‘With no respite, doctors worked on frontline exposed to virus’, says BMA chief
Doctors’ union the British Medical Association has said medics came to avoidable harm and suffering and that the government “failed in its duty of care” in its management of the Covid-19 pandemie.
In their assessment of the national Covid-19 pandemic response, die BMA has looked at whether doctors were protected over the past two years.
The union warns that “chronic” underinvestment in health services in the UK meant it was not well prepared for the pandemic.
A key issue raised in the report was shortages of PPE, with reports from doctors suggesting they did not have access to adequate protective equipment during the first pandemic wave.
The report said: “Some doctors were particularly poorly protected. Female doctors often struggled with poorly fitting PPE that left them exposed. Doctors from ethnic minority backgrounds disproportionately reported that they felt risk assessments were less effective, compared to their white colleagues.”
Evidence within the BMA’s report includes a survey done following the first pandemic wave, which found that 81 per cent of doctors did not feel fully protected.
One doctor said in the report: “Several of us were told not to wear facemasks on rehab wards for fear of frightening the patients. This was true in many hospitals, and I believe it was a top-down policy.”
Another doctor said: “I was put under pressure to carry on regardless and ‘support my colleagues’.”
The report also highlights issues doctors faced with long Covid, with surveys previously published showing 51 per cent reported that while they were still able to work their quality of life was impacted.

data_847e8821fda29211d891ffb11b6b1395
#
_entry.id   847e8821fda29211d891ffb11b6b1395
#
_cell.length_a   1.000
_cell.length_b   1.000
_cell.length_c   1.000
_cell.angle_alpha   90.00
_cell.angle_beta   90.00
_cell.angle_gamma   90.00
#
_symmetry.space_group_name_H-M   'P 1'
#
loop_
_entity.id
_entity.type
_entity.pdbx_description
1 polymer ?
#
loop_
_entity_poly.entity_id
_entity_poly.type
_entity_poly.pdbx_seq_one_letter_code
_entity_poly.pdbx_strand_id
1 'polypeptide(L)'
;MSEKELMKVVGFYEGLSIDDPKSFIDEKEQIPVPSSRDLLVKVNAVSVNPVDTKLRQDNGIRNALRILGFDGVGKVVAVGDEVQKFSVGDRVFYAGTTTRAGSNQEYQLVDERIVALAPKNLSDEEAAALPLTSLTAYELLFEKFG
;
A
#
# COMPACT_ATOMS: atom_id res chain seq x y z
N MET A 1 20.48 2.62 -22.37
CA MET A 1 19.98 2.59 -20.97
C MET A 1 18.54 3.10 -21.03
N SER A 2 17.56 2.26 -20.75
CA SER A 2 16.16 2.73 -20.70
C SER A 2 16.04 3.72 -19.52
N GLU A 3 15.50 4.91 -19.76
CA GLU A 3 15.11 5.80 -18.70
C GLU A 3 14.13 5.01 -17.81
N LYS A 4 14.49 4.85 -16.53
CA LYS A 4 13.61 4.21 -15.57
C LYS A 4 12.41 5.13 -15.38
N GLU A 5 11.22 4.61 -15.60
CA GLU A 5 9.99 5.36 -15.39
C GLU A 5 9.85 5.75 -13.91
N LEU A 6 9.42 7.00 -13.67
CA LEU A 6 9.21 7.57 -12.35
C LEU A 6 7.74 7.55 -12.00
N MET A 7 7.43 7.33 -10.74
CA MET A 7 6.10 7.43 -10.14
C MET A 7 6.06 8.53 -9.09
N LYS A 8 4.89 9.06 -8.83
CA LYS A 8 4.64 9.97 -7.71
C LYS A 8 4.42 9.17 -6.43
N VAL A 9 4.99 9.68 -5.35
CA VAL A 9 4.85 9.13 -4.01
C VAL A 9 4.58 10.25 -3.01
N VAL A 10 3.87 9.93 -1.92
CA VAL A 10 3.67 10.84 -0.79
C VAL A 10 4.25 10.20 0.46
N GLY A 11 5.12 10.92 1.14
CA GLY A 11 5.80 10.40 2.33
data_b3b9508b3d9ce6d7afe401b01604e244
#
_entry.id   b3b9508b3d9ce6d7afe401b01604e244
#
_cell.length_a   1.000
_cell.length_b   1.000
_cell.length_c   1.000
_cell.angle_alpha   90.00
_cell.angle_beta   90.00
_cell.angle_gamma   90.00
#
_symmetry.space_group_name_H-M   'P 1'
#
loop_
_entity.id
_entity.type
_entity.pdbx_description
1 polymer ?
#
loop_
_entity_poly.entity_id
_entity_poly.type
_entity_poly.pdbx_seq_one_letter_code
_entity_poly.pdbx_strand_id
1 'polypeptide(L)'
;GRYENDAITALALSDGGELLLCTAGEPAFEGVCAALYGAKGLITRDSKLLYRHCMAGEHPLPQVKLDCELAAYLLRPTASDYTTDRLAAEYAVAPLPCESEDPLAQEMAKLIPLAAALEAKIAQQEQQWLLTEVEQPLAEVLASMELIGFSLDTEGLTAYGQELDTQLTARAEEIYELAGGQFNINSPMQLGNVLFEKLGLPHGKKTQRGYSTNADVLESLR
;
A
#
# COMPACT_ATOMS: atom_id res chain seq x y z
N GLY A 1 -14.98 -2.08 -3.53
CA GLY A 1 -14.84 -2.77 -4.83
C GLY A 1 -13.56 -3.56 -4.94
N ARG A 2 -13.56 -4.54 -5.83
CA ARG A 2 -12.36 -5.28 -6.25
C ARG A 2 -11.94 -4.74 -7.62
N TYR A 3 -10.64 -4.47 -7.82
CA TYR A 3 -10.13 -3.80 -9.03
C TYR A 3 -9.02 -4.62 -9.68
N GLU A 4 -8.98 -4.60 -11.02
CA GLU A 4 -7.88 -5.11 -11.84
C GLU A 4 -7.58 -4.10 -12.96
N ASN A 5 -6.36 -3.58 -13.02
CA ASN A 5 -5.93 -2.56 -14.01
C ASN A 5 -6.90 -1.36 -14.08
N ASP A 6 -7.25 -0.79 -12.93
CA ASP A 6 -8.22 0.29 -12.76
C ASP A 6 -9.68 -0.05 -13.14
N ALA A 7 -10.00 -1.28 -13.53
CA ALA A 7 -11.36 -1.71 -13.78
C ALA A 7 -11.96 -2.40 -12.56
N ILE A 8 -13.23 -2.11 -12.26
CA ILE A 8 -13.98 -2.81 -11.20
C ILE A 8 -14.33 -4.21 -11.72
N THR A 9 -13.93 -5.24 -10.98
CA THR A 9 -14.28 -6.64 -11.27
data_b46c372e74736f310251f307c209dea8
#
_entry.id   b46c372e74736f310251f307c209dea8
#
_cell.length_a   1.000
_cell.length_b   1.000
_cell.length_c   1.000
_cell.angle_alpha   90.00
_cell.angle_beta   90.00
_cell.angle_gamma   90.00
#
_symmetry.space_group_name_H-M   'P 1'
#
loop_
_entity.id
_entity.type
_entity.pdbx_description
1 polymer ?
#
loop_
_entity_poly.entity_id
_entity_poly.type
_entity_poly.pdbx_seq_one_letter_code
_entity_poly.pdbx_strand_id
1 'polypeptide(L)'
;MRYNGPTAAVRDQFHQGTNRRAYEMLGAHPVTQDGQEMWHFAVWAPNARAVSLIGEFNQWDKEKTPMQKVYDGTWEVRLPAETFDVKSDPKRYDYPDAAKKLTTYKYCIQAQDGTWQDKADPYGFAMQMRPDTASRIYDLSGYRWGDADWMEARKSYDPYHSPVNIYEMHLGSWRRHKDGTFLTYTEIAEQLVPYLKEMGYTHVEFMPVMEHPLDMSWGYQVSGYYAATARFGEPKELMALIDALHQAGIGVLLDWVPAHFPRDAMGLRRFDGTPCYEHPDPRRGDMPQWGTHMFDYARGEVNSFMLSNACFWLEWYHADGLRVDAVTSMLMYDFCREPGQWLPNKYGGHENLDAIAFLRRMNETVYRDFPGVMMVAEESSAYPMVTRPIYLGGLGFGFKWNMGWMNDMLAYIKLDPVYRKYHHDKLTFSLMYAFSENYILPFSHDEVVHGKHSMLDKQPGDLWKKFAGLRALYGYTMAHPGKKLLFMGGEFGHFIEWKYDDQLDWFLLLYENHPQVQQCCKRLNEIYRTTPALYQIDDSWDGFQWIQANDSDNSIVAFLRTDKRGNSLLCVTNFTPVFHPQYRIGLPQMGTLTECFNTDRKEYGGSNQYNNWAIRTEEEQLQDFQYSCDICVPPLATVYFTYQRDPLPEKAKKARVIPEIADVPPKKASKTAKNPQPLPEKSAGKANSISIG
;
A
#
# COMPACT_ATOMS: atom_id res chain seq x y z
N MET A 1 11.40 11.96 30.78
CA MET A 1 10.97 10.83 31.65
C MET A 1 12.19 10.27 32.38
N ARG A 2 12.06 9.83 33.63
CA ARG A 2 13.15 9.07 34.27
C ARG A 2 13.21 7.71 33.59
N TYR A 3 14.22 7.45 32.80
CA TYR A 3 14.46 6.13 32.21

A junior doctor told reviewers: “I caught Covid-19 in March 2020 from a colleague at work. I have been mostly bedbound since. My life as I knew it had ended. These are supposed to be the best years of my life but I’m spending them alone, in bed, feeling like I’m dying almost all the time.”
According to figures referred to in the report, between February 2021 en Januarie 2022 the BMA’s counselling service saw a 173 per cent increase in calls compared to the period between February 2019 en Januarie 2020.
“I found the experience to be the most disturbing of my career because of the stress of the unknown, the frustration around slow national response, the overwhelming pressure we were under and the emotional toll on almost everyone I was working with. I didn’t sleep, often felt angry and suffered post-traumatic stress for a period,” said one senior doctor in Scotland.
The BMA has made a series of recommendation for the government including:
· That the UK government and devolved nations continue to carry out pandemic preparedness exercises for the most likely types of infections
· For wellbeing support, timely occupational health assessments, and access to psychological support to be made available.
· To introduce mechanisms to the experience of working in the NHS less variable by background
Dr Chaand Nagpaul, BMA chair of council, gesê: “A moral duty of government is to protect its own healthcare workers from harm in the course of duty, as they serve and protect the nation’s health.
“Yet, in reality, doctors were desperately let down by the UK government’s failure to adequately prepare for the pandemic, and their subsequent flawed decision-making, with tragic consequences.
“Many doctors were left unprotected due to critical shortages of PPE as coronavirus hit our shores, resulting in healthcare professionals becoming infected at a higher rate than the rest of the population.
“Hundreds of healthcare workers lost their lives after contracting Covid-19. 95 per cent of doctors who died in April 2020 were from an ethnic minority, a figure which demands that the UK government addresses the deep race inequalities afflicting our NHS workforce.
“With no respite, doctors worked on the frontline exposed to the virus – while the majority of the public stayed at home during the lockdowns.
“They saw levels of illness and death they were never trained for. With the dystopian reality of no hospital visitors, doctors had to hold phones in front of dying patients so they could say goodbye to loved ones.”
The Department for Health and Social Care was approached for comment.